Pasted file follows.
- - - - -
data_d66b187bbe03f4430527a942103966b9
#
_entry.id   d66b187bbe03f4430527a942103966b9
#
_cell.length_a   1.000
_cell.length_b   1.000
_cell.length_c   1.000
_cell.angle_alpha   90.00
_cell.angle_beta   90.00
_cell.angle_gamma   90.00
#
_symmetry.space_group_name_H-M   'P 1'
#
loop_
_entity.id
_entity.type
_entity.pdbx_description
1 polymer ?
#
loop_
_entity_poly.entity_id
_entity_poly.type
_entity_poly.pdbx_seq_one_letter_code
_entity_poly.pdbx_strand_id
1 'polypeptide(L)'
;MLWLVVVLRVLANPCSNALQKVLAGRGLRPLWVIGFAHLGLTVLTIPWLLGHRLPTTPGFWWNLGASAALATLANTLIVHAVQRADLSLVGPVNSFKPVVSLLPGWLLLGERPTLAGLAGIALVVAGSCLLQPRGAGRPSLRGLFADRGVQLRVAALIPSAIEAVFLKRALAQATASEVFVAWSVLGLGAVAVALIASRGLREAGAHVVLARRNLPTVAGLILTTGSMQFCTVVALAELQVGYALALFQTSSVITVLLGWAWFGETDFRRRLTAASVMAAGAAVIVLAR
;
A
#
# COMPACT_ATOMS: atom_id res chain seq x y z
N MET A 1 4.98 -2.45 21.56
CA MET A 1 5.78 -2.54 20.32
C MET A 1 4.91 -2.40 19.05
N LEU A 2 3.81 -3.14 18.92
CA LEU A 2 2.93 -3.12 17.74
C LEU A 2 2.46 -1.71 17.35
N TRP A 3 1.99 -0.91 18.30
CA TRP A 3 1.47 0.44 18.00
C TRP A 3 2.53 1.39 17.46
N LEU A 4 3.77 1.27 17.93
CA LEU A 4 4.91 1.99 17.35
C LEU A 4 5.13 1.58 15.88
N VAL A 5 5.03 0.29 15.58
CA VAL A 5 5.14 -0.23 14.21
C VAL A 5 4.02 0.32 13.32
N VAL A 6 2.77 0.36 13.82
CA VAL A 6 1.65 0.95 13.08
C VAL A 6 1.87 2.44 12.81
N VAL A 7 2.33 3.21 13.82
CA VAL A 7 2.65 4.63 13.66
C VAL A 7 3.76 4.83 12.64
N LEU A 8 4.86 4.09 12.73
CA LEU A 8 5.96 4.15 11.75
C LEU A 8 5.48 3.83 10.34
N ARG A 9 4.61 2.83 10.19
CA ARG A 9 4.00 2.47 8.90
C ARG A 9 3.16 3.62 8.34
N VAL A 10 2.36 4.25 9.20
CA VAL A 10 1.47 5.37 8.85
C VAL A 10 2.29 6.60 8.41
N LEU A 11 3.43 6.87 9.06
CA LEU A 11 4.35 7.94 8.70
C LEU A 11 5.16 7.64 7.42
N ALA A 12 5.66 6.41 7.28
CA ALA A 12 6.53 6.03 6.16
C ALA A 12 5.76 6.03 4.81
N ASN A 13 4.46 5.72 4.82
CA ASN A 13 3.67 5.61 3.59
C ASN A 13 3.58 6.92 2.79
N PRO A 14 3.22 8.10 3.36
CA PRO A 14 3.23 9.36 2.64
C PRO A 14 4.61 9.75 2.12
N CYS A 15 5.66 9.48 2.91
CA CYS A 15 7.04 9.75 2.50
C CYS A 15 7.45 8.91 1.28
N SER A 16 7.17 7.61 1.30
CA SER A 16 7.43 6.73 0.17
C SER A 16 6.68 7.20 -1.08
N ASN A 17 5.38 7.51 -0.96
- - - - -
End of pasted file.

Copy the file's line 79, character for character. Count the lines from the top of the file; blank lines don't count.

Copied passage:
N ASN A 17 5.38 7.51 -0.96